Most of us remember the first time we accidently encountered erotica in literature. I remember a bumpy bus journey back from my native place, when 12-year-old me — saddened by the death of Velutha — eagerly flipped pages for an anti-climax in the chapter titled ‘Cost of Living’. The smell of metal rails and sweat, and the dust and drizzle the wind brought were all forgotten as I read about forbidden sex on the banks of the Meenachal River. Someone else who had borrowed the library book before me had marked for the rest of us, “She sipped the last of the river from his navel.”
As the government debates about banning porn, let us travel back to an era when erotica was a surprise, and words were buried in a novel. This month, let’s take a break from porn websites and engage in some books that express human sexuality in inimitable ways.
BLUE ANGEL – Julie Maroh
Through the first few years of my relationship, I had a small note in my phone documents titled ‘firsts’. As time passed, I kept updating it with all that I had never done before, all of my firsts with my man. Reading Blue Angel felt familiar — it captures the firsts of a naïve teenager, Clementine, who falls for a blue-haired woman named Emma. They walk unwinding paths, cross parks and art galleries, discussing Satre’s existentialism. They rent a house where the bare walls resonate with their muffled climaxes. Clementine writes in her diary, “For Emma, her sexuality is something that draws her to others, a social and political thing. For me, it’s the most intimate thing there is.” Through these differences, Clementine explores herself and evolves in the course of a relationship. Maroh’s illustrations are piercing; you want to keep staring at them even after the words end. Perhaps there is no other book that has captured ‘firsts’ better. In 2013, it was adapted into the critically acclaimed indie film, Blue Is The Warmest Colour.
THE FIRST BAD MAN – Miranda July
The First Bad Man captures the weirdness that is Miranda July. In here, intimacy arises through wrestling. When Cheryl, a middle-aged, confused spinster is forced to share her home with her boss’s daughter, Clee, a wrestling ritual stems through their hatred and drags them closer. Meanwhile Cheryl is also attracted to her colleague, Philip, with whom she believes she has made love over several lifetimes. Funnily enough, in an interview with Sheila Heiti, July confesses that while writing this book, she’d get aroused and masturbate herself to sleep before even completing the scene.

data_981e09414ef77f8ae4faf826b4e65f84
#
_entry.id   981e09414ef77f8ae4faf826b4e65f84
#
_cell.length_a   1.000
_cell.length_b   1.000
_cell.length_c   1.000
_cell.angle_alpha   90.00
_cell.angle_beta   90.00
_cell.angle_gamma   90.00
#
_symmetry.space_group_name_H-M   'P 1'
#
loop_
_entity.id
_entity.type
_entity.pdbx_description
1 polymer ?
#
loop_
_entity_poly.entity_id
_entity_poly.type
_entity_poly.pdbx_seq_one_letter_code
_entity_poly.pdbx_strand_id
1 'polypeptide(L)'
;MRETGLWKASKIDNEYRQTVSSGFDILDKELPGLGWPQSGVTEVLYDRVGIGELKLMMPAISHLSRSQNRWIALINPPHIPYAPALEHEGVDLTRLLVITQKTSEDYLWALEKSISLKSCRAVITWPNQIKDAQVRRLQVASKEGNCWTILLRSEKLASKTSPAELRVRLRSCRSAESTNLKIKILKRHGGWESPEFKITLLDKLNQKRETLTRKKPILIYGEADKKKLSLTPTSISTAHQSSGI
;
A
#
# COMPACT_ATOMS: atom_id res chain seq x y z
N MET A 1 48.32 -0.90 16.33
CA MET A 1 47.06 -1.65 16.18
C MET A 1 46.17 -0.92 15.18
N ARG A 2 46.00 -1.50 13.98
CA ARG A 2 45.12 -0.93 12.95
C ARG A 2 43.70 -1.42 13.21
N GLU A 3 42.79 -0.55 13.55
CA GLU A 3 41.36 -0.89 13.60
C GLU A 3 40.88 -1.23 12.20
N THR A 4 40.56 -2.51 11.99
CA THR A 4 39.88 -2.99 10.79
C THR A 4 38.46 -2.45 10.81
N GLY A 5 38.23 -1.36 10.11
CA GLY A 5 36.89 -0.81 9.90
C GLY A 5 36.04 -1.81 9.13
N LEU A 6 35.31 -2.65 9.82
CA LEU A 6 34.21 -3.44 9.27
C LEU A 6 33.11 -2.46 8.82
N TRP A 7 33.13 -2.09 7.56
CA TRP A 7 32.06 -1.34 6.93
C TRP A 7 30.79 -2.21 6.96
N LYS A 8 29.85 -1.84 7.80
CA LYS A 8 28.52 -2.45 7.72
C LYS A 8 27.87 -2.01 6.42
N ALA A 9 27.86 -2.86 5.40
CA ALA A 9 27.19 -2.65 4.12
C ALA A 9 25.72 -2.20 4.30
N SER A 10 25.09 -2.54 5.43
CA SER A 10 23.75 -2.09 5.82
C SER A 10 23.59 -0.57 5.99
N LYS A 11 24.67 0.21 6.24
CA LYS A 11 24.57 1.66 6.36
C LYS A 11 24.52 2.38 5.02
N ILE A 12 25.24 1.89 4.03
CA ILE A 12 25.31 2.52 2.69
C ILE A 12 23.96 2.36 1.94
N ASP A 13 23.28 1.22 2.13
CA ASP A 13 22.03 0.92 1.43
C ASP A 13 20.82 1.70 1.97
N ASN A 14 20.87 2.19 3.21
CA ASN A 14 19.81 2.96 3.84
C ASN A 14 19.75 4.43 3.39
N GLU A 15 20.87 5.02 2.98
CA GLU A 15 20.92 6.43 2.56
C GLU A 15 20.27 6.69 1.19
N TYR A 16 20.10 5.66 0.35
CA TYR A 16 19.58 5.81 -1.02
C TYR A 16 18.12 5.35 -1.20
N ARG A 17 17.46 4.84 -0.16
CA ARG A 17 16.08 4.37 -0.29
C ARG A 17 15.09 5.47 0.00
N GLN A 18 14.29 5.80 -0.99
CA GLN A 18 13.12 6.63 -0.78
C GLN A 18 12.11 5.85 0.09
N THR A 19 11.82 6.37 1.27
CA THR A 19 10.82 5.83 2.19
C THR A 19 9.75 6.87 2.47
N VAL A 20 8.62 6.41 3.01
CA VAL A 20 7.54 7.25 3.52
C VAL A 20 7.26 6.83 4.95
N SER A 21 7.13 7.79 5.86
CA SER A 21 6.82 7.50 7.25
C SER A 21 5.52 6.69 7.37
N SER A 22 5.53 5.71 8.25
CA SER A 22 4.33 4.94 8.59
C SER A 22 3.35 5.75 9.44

ENDLESS LOVE – Scott Spencer
Endless Love will set you on fire. It is a tale of obsession told from the perspective of David Axelrod, who is obsessed with his high school girlfriend, Jade. He is 17 and she is 16. A modern age Wuthering Heights, love here equals destruction. We walk through the thoughts of a psychopath and witness his making. It’s been a decade since I read this book. I leafed through its pages while considering it for its dramatic sexuality, in search of a particular gory, blood-soaked lovemaking scene that haunted me through my teens.
Sample this: “We kissed and stroked each other for a while. Jade straddled me and I thrust up to enter her, but missed. She took hold of me and guided me in. She felt a little dry and her discharge was thick, viscous — the result of her period, the blood mixed with her normal secretions. She winced as I entered her — it’s awful, really, how stirring men find those small signs of pain.”
VOX – Nicholson Baker
This novella is a reminder of racing breaths, hammering heartbeats and endless whispers over the phone. You have been there, at some point or the other, coming up with new terms for body parts, or wanting to reach out to the other end of the phone call. Vox is centered on one long phone conversation between a man and a woman, who connect via an adult hotline and hit it off. Written in 1992, the book stands true to this date when hotlines have paved way for chat rooms. Playful and wild, they learn about each other through sexual advances and keep the pace till the book ends with an awaited climax.
BAD BEHAVIOR – Mary Gaitskill
A year back, I was blanching tomatoes for a soup while hearing about this anthology on a podcast. As the soup bubbled and burnt away, I sat unaware, scared at how a father was worried of catching a glimpse of himself in his son — their common trait being violence towards women. I went and ordered Bad Behavior the same day. Gaitskill writes about men, women, relationships and sexuality with unflinching clarity. Beth and the man take a trip to indulge in sadomasochism in a ‘Romantic Weekend’. “I want to make you do things you don’t want to do,” the man says. She replies, “But I won’t do anything I don’t want to do. You have to make me want it.” In Secretary, Gaitskill experiments with the theme of power, wherein a lawyer sexually abuses his secretary because he feels he can get away with it.